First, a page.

Jonathan Cohn has a piece at the New Republic chastising those of us that are concerned about the cost of Obamacare.
The real story about Obamacare, the one the law's critics don't emphasize, is that far more people will actually pay less. And while those paying more may not be happy about it, they'll also be getting something for the extra premium dollars they pay up front.
Cohn argues that larger risk pools (as a result of the exchanges) and tax credits will make insurance cheaper for most. His argument, on its face, isn't entirely wrong. If Obamacare plays out exactly as proponents hope, then the sicker population that is riskier to insure will end up paying less for insurance because their risk will be offset by newly enrolled young, low-risk consumers. But that's a stretch and Cohn acknowledges it:
[T]he people who really will see higher prices...tend to be younger, healthier, and more affluent...These are also the people who, under the new system, will make too much money to qualify for large subsidies, enough to offset the cost of higher insurance.
And this is an important point - if the younger population opts to pay the fairly modest penalty ($95 in the first year) instead of purchasing insurance, then premiums will skyrocket for the new, forcibly enrolled sicker population. And this ignores more direct costs that will be passed on to the premiums - the health insurance tax and administrative fees levied by states for instance will raise premiums directly.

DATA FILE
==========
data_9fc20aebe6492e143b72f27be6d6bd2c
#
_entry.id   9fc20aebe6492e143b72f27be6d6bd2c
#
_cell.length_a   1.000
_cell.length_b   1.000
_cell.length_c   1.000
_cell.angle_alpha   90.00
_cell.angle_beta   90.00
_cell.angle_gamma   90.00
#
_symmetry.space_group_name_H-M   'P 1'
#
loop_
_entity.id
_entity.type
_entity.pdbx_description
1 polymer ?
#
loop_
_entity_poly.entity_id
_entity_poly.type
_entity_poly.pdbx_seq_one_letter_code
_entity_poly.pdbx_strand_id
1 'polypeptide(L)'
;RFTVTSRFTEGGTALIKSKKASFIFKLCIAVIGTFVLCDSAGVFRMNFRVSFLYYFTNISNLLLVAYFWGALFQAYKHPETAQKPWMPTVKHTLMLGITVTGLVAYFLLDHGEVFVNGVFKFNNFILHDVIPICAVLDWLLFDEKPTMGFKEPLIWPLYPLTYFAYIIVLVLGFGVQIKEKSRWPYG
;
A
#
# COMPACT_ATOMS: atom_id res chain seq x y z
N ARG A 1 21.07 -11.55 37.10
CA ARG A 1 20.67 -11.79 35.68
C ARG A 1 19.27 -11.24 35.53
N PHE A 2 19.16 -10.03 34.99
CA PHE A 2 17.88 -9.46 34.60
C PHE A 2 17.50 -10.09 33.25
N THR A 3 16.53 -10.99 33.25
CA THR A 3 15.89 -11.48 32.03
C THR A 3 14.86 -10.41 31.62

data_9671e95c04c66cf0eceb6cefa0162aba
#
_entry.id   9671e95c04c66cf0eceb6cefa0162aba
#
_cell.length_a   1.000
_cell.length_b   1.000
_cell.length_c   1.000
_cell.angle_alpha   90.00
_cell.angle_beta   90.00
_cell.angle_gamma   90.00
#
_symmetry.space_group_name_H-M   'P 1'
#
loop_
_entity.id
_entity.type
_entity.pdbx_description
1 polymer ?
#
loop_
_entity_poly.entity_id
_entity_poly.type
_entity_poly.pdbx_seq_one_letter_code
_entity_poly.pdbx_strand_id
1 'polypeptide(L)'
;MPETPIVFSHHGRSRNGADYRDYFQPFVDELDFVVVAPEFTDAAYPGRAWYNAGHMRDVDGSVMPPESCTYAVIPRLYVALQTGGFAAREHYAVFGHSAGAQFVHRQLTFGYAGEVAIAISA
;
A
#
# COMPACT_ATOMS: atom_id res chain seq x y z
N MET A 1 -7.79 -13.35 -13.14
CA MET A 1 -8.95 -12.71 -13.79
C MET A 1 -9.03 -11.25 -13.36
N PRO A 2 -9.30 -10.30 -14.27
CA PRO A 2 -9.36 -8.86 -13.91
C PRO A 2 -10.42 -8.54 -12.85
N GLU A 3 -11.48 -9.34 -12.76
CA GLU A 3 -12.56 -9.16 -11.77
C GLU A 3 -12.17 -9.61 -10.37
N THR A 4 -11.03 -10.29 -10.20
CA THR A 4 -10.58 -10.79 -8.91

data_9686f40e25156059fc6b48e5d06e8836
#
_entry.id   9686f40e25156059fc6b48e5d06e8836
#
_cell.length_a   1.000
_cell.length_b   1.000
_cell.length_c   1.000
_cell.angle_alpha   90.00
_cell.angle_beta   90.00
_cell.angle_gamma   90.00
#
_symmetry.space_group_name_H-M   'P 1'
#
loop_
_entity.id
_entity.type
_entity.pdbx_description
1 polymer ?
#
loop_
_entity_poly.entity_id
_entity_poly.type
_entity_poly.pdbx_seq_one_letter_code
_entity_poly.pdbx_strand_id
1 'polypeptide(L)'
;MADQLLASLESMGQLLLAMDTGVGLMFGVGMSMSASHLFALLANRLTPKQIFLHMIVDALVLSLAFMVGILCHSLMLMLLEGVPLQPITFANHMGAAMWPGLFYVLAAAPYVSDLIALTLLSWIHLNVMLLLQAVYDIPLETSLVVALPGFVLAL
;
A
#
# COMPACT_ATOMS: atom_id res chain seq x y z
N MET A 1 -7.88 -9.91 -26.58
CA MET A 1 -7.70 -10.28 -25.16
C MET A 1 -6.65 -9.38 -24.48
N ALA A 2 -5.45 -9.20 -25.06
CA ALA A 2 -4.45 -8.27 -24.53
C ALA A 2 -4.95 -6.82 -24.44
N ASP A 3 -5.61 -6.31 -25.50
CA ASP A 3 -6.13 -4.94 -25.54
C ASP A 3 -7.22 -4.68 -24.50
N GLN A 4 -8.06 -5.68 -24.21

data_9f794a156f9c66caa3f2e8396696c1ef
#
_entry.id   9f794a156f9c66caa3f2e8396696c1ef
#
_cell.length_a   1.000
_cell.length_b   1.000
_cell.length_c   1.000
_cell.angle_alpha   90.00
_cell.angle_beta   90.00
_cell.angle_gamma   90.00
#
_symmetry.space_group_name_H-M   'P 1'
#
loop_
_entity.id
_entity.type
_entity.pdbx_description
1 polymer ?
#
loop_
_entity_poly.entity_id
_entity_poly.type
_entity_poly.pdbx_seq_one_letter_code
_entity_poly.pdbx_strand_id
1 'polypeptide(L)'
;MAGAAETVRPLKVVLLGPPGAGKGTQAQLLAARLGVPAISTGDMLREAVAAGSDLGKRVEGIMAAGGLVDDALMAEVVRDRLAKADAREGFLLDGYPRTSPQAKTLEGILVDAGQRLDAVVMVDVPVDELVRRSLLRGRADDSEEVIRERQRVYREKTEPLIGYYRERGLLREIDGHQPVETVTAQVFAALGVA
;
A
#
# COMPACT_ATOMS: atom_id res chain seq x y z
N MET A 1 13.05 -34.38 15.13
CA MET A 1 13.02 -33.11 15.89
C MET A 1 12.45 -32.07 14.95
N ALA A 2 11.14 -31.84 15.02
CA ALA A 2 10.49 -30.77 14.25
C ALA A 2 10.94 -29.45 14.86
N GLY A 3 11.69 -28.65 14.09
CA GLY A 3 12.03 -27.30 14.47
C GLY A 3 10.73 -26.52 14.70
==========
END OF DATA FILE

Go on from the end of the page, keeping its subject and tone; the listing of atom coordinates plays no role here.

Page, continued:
But let's assume for a second that everything does go according to plan. Plenty of young people purchase insurance on the exchanges - enough to offset the risk of insurers covering the sicker population. There's an even more direct cost associated with Obamacare - not just projections over how much premiums will rise or who will pay more.
Obamacare will cost money to implement. A lot of money. While official estimates from the CBO claim a deficit reduction of about $109 billion, they rely on shaky assumptions based in "current law" rather than "current policy". (Current law projections assume that law as written goes forward as intended - in the case of the ACA's bill, this assumption included cuts to Medicare that were set to happen (but were averted, as they have in the past with another "doc fix"); current policy projections make assumptions about policy alternatives - see CBO's latest discussion of their current law projections and current policy alternatives). Independent analysis has found that as a result of the law, spending will instead increase by around $500 billion in the first decade and $1.5 trillion in the second decade.
There's your sticker shock Mr. Cohn.